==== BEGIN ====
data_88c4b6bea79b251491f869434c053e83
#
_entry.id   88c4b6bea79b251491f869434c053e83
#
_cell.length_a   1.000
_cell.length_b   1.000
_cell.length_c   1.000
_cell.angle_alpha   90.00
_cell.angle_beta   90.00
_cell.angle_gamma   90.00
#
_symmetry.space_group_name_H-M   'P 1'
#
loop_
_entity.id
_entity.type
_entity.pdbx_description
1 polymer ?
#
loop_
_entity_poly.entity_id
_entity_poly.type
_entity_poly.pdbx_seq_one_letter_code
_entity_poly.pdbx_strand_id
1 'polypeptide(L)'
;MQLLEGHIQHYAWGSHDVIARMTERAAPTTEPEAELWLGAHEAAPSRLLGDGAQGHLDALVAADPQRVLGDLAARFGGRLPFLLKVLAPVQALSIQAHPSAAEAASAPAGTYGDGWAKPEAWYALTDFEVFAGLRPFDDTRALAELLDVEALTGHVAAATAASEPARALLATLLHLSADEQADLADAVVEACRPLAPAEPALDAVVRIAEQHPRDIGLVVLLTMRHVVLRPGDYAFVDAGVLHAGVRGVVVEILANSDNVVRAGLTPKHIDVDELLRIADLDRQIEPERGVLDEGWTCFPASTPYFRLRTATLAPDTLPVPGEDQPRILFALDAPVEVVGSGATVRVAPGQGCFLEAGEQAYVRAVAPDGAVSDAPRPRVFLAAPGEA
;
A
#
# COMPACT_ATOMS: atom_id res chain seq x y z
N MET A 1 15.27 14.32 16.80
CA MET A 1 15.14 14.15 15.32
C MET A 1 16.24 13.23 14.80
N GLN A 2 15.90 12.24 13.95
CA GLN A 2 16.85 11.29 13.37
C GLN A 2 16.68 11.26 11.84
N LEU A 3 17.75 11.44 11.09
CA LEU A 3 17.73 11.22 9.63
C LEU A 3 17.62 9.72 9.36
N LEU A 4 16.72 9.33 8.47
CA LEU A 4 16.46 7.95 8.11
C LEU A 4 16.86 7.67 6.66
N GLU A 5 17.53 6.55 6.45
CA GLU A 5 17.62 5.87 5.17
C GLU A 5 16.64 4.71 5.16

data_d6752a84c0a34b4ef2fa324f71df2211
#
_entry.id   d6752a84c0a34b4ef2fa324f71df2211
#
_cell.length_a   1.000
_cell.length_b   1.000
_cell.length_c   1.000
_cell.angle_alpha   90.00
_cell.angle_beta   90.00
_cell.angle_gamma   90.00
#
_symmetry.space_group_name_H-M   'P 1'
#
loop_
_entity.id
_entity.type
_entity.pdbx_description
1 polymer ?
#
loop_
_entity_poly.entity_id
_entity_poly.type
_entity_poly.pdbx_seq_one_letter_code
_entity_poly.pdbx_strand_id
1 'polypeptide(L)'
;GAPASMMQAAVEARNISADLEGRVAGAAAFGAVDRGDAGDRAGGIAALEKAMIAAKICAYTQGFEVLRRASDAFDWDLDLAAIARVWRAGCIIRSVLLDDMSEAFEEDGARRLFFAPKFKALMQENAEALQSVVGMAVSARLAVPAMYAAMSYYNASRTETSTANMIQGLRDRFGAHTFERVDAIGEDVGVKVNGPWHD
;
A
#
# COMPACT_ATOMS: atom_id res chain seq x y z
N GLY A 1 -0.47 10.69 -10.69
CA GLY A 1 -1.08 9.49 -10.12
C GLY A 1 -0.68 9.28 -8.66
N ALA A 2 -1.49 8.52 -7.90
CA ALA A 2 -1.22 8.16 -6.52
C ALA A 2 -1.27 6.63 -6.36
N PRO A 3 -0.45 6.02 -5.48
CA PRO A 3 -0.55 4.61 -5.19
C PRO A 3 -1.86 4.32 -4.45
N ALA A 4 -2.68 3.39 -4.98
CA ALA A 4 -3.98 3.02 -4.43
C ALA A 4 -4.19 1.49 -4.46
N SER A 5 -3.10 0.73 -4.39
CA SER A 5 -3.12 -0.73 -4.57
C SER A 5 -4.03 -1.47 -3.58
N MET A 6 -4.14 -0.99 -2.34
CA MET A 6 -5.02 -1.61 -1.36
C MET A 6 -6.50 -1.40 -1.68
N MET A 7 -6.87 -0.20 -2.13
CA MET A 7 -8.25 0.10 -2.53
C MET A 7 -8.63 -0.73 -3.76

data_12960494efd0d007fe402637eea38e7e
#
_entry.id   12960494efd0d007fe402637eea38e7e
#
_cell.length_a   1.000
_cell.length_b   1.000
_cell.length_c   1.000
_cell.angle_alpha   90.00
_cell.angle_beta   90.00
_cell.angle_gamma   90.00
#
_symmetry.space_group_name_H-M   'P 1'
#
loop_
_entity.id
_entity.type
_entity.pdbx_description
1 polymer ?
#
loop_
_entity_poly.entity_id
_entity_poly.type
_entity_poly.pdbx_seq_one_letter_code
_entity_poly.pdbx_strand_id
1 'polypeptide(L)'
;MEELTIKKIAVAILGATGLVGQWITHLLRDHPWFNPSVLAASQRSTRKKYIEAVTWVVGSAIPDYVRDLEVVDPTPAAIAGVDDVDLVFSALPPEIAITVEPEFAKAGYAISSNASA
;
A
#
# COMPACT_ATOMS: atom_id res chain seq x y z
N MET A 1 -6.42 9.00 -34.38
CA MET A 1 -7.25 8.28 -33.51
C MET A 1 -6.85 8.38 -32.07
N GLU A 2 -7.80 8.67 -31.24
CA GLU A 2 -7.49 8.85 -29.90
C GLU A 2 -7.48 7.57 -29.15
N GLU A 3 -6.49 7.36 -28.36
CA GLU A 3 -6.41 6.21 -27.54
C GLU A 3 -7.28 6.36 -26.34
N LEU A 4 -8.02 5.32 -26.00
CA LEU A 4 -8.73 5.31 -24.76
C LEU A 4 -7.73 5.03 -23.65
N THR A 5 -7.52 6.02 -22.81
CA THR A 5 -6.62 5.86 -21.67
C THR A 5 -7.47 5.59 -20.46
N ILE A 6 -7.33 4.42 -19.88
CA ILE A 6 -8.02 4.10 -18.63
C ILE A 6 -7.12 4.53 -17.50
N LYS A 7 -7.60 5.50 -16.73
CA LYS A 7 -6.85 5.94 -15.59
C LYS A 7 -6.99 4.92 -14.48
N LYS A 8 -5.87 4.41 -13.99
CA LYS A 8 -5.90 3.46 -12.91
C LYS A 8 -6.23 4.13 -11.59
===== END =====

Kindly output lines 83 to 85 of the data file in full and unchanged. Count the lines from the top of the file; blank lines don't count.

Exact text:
CA PRO A 3 -0.55 4.61 -5.19
C PRO A 3 -1.86 4.32 -4.45
N ALA A 4 -2.68 3.39 -4.98